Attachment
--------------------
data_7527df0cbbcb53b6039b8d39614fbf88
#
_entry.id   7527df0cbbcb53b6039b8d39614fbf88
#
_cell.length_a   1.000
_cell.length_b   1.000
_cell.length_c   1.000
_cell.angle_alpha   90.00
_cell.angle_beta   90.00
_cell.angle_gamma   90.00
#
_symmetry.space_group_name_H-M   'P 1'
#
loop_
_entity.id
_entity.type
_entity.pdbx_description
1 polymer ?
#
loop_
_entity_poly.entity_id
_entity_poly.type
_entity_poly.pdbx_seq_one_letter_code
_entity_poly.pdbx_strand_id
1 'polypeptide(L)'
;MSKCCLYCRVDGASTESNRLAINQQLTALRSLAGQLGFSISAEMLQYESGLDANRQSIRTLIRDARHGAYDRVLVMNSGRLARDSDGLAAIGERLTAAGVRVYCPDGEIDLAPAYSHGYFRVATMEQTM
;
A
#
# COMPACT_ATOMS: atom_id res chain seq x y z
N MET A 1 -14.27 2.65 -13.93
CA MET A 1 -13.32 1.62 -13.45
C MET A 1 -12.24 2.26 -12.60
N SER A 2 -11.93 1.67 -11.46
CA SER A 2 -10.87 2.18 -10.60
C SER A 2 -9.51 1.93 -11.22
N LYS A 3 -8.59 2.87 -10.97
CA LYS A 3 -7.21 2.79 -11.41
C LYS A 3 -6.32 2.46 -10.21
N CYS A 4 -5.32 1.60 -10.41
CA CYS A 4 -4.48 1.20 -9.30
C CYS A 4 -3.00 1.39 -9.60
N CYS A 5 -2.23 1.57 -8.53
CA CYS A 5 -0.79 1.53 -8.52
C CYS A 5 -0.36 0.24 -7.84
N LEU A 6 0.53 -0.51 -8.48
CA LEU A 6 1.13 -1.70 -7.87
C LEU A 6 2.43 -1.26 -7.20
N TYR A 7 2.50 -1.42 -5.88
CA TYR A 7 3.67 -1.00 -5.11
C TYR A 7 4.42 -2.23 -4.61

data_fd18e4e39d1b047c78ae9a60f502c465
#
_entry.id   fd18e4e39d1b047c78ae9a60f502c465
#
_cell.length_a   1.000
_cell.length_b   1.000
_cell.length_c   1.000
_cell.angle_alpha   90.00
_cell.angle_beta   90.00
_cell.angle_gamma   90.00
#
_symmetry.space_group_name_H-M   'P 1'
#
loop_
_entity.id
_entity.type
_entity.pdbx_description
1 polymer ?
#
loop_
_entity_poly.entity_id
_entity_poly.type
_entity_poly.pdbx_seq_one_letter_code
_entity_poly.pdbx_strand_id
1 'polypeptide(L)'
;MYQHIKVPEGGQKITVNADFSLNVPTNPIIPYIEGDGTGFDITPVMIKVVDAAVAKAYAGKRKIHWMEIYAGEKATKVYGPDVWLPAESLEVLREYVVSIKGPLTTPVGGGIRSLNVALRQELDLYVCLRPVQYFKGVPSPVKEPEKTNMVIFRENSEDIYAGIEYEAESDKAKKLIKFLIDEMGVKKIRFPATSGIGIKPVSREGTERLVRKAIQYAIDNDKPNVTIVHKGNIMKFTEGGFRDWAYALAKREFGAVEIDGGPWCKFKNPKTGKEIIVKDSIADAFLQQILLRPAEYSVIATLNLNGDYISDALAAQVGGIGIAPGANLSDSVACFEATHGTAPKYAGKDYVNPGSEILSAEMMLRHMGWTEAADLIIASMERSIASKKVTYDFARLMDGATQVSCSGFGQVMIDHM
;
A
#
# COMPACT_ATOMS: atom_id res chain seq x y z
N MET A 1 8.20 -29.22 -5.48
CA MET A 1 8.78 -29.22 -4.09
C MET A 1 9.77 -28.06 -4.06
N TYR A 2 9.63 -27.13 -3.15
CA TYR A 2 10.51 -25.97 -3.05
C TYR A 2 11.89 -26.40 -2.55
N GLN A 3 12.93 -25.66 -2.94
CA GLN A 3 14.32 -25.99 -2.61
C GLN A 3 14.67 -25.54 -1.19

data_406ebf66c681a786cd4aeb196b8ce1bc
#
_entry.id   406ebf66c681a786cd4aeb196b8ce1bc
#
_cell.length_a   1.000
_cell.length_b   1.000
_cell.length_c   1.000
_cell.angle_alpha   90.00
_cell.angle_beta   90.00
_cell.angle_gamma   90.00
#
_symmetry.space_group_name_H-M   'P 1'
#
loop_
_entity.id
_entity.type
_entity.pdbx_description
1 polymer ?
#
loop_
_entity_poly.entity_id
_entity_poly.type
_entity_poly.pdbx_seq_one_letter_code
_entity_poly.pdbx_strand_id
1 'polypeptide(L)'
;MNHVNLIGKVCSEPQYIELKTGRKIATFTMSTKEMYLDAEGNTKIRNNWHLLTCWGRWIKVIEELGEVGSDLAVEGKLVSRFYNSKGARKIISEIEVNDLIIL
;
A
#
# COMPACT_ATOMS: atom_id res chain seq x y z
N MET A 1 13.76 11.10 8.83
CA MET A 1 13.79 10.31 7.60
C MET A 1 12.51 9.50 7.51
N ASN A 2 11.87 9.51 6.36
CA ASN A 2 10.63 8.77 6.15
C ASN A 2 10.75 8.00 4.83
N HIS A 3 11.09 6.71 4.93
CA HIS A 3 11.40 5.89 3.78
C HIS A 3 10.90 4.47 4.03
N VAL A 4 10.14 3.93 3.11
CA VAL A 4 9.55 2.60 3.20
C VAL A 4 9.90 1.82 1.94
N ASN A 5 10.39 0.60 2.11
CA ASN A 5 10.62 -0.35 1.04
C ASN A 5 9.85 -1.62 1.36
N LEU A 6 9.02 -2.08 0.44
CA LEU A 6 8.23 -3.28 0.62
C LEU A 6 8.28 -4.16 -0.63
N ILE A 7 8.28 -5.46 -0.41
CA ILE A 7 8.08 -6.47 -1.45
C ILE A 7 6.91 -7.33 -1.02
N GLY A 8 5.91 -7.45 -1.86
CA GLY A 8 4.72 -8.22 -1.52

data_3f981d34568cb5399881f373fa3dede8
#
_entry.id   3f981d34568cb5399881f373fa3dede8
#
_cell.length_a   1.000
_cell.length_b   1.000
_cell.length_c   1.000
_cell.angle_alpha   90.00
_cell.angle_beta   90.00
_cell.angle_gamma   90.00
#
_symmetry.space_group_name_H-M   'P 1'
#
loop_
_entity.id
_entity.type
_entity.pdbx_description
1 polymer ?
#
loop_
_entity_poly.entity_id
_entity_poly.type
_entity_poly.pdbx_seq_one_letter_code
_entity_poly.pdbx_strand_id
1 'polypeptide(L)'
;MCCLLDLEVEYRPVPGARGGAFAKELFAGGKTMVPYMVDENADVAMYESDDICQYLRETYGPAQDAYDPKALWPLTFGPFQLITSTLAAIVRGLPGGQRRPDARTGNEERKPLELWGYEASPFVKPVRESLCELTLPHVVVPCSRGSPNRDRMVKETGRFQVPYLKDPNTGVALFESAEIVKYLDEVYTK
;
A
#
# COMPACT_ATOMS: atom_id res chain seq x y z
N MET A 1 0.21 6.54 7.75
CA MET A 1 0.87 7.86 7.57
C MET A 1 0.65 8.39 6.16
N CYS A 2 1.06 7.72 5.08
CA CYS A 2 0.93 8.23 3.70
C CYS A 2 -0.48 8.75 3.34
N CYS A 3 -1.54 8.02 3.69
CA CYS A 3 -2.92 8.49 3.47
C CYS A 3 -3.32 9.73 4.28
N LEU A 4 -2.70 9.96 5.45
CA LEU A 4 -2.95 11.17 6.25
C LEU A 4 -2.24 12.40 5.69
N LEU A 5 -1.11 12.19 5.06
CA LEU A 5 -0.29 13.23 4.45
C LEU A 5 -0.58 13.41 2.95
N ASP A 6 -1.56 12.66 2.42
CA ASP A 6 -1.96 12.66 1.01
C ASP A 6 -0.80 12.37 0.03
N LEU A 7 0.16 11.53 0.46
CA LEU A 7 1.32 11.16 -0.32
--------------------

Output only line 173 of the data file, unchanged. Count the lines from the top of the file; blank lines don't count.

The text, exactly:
# COMPACT_ATOMS: atom_id res chain seq x y z